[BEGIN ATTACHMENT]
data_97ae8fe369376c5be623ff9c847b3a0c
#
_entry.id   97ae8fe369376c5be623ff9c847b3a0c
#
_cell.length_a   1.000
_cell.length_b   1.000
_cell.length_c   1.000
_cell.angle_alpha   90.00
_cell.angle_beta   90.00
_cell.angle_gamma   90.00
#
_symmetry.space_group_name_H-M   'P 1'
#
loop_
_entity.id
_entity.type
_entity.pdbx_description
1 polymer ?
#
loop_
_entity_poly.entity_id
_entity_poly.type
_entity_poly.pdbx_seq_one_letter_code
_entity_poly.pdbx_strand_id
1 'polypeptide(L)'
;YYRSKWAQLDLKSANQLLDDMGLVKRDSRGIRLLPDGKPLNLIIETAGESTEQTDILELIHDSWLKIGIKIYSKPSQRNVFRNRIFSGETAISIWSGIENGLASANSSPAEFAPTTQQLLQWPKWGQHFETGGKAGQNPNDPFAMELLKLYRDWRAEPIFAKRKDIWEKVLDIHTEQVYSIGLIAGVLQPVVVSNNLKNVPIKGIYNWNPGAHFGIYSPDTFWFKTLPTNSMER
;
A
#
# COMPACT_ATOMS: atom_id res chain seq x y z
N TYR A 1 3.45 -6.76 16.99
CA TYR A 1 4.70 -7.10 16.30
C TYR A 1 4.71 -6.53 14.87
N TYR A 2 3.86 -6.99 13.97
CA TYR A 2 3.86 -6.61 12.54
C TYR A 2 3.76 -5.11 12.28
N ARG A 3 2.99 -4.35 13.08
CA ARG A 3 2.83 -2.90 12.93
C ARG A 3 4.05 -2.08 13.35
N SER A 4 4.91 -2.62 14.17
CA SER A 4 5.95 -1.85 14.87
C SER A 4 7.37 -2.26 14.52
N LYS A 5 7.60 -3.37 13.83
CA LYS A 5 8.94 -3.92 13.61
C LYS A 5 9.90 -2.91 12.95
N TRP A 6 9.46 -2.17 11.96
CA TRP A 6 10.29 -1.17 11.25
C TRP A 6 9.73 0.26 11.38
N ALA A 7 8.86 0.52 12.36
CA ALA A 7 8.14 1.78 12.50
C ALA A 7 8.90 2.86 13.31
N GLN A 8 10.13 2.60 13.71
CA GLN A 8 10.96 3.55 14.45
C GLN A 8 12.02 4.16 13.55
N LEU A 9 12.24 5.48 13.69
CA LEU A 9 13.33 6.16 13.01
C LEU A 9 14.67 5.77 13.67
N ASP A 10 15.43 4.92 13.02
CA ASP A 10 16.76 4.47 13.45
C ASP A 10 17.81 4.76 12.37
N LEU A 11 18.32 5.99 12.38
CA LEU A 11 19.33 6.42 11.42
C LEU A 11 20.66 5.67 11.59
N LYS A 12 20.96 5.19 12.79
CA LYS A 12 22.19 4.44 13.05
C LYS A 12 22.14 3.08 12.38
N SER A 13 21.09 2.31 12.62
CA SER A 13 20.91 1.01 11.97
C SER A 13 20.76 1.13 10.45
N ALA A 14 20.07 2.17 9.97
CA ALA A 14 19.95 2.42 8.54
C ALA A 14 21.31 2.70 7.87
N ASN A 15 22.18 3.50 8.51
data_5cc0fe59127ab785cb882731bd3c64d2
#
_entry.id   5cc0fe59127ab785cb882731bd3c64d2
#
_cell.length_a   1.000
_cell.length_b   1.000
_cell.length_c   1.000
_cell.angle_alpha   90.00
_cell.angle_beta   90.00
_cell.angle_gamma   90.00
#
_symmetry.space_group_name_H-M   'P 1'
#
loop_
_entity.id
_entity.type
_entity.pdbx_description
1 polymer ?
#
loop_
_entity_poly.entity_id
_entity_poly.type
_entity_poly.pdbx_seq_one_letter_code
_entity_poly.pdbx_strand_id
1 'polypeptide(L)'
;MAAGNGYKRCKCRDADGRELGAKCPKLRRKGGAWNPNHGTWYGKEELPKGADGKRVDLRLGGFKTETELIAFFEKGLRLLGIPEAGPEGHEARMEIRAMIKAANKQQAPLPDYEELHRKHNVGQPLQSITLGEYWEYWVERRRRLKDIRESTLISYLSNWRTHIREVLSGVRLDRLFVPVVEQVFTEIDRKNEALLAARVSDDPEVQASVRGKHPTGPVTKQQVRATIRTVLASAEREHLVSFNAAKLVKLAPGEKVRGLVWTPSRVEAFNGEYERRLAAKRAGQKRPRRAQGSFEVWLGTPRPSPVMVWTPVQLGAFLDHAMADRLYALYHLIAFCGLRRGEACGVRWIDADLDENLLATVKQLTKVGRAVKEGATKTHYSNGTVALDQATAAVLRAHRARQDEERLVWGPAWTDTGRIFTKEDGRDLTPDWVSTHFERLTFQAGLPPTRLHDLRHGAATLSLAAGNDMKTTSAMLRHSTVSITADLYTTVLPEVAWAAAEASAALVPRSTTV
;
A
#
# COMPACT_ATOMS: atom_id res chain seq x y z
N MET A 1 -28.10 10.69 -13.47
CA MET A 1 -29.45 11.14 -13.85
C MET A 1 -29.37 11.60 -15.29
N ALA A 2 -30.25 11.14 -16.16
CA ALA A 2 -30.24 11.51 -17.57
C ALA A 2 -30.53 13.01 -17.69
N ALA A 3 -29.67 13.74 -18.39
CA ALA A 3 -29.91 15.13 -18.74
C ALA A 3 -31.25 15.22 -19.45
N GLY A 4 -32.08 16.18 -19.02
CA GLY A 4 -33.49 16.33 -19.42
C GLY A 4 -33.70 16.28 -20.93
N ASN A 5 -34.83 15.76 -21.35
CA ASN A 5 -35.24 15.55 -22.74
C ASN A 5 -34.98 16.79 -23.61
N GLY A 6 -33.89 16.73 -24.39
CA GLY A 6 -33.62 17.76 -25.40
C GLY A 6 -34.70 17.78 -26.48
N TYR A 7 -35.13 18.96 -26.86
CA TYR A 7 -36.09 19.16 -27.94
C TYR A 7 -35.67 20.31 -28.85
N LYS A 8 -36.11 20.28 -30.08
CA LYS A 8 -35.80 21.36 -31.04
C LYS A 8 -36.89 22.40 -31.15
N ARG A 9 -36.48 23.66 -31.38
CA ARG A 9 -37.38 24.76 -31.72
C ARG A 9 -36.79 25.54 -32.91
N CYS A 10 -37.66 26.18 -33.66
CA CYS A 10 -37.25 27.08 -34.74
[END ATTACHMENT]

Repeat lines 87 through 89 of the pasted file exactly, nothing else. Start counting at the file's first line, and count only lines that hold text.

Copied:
loop_
_entity.id
_entity.type